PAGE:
Hole in ozone layer over Antarctica is shrinking
Scientists predict the hole could close permanently by the middle of the century
A false-colour image showing the hole in the ozone layer over Antarctica on October 2nd, 2015, which appears to be healing, say scientists. Photograph: Nasa/Goddard Space Flight Center/PA Wire
The hole in the ozone layer over Antarctica appears to be healing, say scientists.
Recovery of the hole has varied from year to year, partly because of the effects of volcanic eruptions.
Now after taking account of volcanic influence, scientists have concluded that the ozone layer really is on the mend.
They predict that the hole could close permanently by the middle of the century.
The change is attributed to the 1987 Montreal Protocol, which brought in a ban on the use of ozone-destroying chlorofluorocarbons (CFCs).
At the time, the chemicals were widely used in refrigerators and aerosol cans.
Dr Ryan Neely, a member of the international team from the University of Leeds, said: “Observations and computer models agree; healing of the Antarctic ozone (layer) has begun.”
The findings, published in the journal Science, show that the average September size of the ozone hole has shrunk by more than 1.7 million square miles (4.4 million sq km) since 2000.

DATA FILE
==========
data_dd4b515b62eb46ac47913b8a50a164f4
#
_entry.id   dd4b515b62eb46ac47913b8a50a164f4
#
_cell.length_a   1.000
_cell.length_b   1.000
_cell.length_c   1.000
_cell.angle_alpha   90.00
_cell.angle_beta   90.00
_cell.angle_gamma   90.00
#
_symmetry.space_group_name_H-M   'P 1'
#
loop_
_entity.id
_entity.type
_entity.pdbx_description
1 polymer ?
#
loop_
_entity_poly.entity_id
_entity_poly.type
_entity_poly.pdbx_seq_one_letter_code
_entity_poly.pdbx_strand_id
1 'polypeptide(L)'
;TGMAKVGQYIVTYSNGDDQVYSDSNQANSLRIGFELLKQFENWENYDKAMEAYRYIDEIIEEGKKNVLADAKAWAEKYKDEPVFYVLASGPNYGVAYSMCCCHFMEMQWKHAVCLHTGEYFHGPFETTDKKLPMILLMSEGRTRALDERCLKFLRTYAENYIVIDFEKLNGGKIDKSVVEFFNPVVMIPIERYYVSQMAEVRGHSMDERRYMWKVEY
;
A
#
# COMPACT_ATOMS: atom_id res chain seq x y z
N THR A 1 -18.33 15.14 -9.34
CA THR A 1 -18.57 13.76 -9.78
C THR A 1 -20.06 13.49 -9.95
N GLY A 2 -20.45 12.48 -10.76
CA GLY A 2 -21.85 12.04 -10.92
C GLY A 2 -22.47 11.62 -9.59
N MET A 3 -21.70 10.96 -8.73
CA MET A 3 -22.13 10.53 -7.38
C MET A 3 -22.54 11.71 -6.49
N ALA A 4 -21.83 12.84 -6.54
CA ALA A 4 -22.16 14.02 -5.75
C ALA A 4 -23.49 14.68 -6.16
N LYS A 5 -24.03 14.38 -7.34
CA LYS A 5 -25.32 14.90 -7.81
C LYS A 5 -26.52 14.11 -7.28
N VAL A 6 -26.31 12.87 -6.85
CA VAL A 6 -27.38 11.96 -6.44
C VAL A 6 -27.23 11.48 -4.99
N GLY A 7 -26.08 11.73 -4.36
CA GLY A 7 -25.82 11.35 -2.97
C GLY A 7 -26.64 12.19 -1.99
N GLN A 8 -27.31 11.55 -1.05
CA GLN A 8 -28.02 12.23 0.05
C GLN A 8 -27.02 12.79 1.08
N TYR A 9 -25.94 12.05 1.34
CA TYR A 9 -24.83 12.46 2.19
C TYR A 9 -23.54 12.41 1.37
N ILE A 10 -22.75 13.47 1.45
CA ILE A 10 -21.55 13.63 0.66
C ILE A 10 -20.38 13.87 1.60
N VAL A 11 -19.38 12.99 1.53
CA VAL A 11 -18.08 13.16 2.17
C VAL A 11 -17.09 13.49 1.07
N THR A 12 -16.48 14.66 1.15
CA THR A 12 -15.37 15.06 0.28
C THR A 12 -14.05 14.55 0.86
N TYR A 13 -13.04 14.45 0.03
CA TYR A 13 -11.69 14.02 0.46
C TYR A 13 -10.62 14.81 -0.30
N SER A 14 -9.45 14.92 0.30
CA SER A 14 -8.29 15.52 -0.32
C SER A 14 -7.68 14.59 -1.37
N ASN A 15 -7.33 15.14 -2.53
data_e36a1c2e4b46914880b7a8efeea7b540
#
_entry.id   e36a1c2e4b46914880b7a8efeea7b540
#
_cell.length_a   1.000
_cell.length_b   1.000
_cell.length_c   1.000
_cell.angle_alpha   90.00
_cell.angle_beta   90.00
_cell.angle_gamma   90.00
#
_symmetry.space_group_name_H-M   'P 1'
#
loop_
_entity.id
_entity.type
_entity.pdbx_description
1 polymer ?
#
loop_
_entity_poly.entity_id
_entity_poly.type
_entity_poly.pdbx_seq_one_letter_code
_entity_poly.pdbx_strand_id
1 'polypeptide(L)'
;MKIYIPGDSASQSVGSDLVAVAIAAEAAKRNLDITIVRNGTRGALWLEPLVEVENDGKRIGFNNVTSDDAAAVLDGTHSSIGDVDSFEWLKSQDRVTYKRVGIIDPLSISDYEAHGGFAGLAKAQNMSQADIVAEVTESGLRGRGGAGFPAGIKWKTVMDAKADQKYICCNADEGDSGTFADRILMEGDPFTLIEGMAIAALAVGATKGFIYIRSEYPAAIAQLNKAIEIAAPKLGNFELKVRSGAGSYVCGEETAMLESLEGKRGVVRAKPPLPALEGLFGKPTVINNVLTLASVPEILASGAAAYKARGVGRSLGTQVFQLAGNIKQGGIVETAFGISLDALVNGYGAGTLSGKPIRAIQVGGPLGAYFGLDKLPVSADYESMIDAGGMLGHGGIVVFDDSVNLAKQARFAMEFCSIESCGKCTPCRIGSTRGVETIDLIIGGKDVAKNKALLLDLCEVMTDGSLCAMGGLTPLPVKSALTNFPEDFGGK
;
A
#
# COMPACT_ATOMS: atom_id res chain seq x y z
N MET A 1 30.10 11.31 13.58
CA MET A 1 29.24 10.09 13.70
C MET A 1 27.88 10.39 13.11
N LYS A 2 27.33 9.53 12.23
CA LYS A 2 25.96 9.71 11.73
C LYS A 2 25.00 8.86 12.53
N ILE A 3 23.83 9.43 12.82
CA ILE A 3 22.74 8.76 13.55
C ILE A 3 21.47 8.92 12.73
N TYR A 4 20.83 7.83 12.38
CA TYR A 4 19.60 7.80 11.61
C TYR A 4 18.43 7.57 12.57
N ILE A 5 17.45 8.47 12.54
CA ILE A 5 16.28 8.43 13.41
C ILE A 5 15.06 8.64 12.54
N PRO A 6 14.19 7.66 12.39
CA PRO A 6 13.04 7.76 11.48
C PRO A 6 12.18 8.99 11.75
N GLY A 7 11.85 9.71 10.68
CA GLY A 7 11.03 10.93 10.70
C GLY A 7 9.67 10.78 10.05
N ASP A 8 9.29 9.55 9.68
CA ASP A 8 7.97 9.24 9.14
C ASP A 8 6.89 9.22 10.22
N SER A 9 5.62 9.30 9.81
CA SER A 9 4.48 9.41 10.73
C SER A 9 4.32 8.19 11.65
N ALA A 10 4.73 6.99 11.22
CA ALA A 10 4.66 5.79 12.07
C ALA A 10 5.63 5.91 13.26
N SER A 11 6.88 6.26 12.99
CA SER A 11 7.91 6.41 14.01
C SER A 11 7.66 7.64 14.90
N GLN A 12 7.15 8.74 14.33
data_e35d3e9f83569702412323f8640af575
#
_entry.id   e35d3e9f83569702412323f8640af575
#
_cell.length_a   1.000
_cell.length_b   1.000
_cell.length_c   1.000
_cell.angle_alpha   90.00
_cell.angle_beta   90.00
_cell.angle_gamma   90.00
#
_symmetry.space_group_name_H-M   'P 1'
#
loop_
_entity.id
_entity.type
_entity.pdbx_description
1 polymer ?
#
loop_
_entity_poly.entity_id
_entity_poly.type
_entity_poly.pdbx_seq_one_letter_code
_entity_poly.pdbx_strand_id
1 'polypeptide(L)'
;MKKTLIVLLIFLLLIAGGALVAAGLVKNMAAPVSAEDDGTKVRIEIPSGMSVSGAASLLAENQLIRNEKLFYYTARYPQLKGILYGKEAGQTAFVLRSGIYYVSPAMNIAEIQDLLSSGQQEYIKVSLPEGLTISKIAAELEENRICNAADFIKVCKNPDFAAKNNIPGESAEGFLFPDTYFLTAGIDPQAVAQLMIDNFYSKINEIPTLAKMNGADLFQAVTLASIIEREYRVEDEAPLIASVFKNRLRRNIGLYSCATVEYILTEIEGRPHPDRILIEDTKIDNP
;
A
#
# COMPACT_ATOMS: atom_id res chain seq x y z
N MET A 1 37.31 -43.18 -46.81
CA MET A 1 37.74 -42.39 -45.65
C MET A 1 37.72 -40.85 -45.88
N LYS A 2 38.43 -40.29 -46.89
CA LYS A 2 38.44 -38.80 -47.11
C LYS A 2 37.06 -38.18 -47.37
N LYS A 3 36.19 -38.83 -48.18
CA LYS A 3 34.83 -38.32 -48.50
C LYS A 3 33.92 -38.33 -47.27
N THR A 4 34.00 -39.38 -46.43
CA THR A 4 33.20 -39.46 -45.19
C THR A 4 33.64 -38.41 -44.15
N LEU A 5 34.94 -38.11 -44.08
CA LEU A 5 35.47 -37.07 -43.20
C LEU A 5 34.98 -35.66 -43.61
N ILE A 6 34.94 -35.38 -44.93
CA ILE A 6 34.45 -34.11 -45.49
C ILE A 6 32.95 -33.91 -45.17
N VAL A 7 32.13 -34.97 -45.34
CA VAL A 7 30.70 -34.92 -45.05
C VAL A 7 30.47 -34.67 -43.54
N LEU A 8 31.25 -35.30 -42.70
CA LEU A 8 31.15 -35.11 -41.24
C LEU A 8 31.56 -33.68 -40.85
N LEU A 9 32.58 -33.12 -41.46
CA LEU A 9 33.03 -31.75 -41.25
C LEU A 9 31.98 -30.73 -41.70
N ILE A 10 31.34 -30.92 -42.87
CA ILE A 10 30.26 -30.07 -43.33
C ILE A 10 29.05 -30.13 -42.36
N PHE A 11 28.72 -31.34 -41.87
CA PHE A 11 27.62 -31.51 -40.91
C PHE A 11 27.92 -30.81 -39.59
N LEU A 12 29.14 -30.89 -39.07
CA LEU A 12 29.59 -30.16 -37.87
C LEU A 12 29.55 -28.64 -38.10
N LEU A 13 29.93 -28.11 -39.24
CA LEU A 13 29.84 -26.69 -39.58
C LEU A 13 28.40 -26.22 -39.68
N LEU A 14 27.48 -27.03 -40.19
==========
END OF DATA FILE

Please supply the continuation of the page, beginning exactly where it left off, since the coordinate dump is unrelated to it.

That is a patch of the sky roughly 18 times the area of the UK.
The ozone hole does not remain static but grows from August each year, reaching its peak size in October.
For the new study the scientists tracked the yearly opening of the hole each September from 2000 to 2015.
Choosing September instead of October provided a clearer picture of the effects of chlorine. At that time of year, chlorine chemistry is firmly in control of the rate at which the hole forms.
The ozone layer is important because it acts as a natural sun block, absorbing harmful ultraviolet (UV) radiation from the sun.
Without ozone in the atmosphere plants and the animals that depend on them could not survive on Earth.